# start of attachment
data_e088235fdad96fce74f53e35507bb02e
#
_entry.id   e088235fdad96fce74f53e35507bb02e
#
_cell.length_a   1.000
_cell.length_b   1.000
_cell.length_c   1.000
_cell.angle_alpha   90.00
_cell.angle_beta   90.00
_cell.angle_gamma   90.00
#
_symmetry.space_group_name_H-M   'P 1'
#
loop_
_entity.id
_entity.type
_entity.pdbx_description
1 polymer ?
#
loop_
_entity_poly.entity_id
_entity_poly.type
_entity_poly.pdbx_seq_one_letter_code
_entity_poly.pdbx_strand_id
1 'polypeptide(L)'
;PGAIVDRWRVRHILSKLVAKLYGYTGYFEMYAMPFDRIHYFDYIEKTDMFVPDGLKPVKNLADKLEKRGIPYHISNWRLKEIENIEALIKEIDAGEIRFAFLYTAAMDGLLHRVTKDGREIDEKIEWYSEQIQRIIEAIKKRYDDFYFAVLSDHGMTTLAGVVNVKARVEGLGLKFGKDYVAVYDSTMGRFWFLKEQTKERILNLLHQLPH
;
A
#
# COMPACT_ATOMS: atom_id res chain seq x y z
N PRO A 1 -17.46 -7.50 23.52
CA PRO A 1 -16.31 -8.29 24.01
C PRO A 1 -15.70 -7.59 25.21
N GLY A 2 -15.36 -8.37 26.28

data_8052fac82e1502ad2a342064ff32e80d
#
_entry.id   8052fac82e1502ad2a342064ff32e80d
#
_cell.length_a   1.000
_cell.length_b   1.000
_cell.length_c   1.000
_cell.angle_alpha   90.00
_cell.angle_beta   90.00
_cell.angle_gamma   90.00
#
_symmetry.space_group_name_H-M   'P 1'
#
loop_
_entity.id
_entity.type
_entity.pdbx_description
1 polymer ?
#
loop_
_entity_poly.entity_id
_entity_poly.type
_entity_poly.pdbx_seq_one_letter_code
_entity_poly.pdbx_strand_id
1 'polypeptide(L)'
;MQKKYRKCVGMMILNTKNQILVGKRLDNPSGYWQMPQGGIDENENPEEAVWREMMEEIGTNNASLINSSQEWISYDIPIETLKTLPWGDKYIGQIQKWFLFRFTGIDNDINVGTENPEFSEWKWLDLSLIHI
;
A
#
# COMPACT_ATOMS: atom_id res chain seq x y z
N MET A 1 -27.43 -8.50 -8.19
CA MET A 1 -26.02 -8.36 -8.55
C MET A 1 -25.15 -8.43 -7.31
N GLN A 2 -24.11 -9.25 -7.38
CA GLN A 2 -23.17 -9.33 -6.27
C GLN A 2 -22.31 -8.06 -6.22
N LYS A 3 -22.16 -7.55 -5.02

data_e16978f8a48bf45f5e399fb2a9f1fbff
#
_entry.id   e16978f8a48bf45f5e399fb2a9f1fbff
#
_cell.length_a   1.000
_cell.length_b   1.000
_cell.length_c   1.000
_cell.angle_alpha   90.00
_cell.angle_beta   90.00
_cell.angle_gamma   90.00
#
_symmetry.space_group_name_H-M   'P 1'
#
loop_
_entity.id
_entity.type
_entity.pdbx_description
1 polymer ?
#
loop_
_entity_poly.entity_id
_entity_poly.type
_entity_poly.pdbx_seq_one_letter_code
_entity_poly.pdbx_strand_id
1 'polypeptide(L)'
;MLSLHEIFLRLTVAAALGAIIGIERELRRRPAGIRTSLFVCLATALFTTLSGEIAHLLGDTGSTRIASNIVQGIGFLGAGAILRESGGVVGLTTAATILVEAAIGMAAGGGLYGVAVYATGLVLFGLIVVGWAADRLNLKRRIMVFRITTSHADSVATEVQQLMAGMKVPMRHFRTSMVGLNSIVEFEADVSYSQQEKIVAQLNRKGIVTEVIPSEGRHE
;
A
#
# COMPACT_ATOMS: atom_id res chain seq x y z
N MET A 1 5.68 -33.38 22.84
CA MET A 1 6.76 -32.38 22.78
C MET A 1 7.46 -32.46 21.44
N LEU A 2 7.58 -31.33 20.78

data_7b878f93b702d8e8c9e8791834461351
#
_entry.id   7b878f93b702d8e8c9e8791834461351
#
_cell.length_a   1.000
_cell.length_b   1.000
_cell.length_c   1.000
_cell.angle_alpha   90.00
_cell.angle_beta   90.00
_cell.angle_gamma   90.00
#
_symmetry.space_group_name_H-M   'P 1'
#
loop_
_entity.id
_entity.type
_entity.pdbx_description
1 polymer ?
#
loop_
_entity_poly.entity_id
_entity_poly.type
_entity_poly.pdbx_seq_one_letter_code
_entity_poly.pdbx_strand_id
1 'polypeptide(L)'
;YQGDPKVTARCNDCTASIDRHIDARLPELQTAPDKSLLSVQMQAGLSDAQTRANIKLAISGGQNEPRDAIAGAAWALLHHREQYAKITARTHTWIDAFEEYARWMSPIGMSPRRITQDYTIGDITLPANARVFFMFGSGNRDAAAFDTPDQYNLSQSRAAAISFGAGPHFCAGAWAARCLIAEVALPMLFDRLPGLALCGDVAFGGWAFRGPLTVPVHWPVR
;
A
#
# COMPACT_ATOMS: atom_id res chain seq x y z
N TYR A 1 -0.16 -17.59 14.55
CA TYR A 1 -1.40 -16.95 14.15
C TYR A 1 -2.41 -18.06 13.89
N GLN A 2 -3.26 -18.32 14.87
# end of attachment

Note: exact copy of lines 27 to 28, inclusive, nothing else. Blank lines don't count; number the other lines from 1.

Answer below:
;
A